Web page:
Now suppose that a collision is elastic. Then the conservation of kinetic energy implies
 2       2      2        2
m1v1i  m2 v2i  m1v1 f  m2 v2 f .                                      (9.3)

Equations (9.1) to (9.3) allow us to relate the final velocities of the colliding particles
with their initial velocities. Equation (9.3) can be rewritten as
                                                    
m2 (v 2 f  v 2i )( v 2 f  v 2i )  m1 (v1 f  v1i )( v1 f  v1i ) ,   (9.4)

which, with the use of Equation (9.2), can be written as
                       
(v 2 f  v1 f )  (v 2i  v1i ) .                                       (9.5)

The term on the left hand side, the relative final velocity of the two participating
particles, is called the velocity of recession, while that on the right is called the velocity
of approach, the relative initial velocity of the two particles. So, the velocity of
recession is equal in magnitude to the velocity of approach but is in the opposite
direction. In fact the ratio

,                                                      (9.5 a)

called the coefficient of restitution is used as a measure of how elastic a collision is.
Following from Equation (9.5) it is equal to 1 for perfectly elastic collisions. For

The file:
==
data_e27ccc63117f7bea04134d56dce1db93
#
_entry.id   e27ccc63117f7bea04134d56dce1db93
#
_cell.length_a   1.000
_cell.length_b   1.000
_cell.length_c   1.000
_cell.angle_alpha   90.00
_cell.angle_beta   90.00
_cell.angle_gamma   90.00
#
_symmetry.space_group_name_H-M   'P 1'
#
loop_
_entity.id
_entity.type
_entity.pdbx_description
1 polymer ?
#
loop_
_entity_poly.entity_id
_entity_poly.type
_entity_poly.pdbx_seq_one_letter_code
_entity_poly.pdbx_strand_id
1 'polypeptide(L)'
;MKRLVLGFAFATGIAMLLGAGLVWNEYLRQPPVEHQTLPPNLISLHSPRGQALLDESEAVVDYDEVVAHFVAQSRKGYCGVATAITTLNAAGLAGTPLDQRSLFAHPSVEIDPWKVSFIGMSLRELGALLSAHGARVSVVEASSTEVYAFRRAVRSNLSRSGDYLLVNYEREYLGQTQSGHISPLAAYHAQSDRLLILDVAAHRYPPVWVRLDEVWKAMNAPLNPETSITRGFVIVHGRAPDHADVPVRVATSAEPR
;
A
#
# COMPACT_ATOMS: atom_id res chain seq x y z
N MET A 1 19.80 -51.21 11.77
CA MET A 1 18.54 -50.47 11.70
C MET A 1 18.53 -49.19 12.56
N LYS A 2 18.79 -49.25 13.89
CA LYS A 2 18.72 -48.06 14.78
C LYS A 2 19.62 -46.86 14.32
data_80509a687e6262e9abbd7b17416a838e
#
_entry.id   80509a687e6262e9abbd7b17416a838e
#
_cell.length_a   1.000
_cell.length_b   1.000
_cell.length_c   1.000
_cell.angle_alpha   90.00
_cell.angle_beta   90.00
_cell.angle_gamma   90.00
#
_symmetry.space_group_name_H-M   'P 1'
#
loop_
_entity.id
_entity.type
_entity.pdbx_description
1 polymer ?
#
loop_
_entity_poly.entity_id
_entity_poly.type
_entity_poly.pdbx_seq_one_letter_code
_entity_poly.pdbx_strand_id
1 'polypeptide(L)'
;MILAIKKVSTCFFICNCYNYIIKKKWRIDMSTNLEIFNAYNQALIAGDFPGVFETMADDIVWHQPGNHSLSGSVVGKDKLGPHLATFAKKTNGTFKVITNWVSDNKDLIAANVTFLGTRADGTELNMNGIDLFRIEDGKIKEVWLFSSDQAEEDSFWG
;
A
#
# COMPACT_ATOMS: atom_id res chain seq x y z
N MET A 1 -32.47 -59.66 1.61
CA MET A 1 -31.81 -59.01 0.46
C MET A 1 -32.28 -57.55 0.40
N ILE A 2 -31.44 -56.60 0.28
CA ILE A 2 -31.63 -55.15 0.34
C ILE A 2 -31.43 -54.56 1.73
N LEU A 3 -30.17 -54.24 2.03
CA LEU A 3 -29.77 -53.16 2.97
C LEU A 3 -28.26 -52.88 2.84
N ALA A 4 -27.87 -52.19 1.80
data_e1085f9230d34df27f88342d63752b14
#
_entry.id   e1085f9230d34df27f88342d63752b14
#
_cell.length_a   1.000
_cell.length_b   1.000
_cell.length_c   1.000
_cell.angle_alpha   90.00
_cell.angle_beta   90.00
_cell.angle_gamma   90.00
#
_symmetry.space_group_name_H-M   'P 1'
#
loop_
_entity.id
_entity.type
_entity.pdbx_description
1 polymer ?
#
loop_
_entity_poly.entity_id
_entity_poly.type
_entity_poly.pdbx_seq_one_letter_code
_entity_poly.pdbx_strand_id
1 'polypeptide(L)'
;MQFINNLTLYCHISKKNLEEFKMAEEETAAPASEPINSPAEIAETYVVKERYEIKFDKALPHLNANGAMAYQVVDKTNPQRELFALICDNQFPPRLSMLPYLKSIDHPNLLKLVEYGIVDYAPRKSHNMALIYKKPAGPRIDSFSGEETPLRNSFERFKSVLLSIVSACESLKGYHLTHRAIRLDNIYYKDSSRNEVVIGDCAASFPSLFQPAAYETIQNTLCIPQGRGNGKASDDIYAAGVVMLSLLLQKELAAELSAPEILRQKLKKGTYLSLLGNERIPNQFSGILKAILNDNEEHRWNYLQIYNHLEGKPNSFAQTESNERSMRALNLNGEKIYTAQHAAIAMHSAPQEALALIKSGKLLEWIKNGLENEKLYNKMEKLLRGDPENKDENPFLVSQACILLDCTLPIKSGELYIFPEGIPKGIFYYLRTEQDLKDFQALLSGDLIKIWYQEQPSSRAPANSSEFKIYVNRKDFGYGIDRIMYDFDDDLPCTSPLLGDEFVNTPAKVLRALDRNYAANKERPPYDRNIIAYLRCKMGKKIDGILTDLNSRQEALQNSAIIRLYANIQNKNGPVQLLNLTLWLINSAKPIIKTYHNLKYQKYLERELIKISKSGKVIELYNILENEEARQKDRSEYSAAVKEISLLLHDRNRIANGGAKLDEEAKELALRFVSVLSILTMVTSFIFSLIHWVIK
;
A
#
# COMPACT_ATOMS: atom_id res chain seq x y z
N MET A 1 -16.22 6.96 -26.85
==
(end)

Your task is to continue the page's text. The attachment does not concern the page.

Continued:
perfectly inelastic collisions, e = 0. For partly elastic collisions, e can have values
anywhere between 0 and 1.

Fig. 9.6. In the top row, the particles
approach each other. In the central
row, they collide. In the third row
they recede from each other. If the
collision is elastic, then the velocity
of recession must be equal to the
velocity of approach.

A simple case is that of a collision in which the colliding particles stick together and

move finally with a common velocity v f . Then, from conservation of momentum alone
we get
        
    m v  m2 v 2i
v f  1 1i         .                                     (9.6)
m1  m 2

To make calculations simpler, it is always possible to consider the second particle, also
called the target, to be initially at rest. In that case,

     m1v1i
vf           .                                         (9.7)
m1  m 2

If the particles have equal masses, then the final velocity of the two sticking together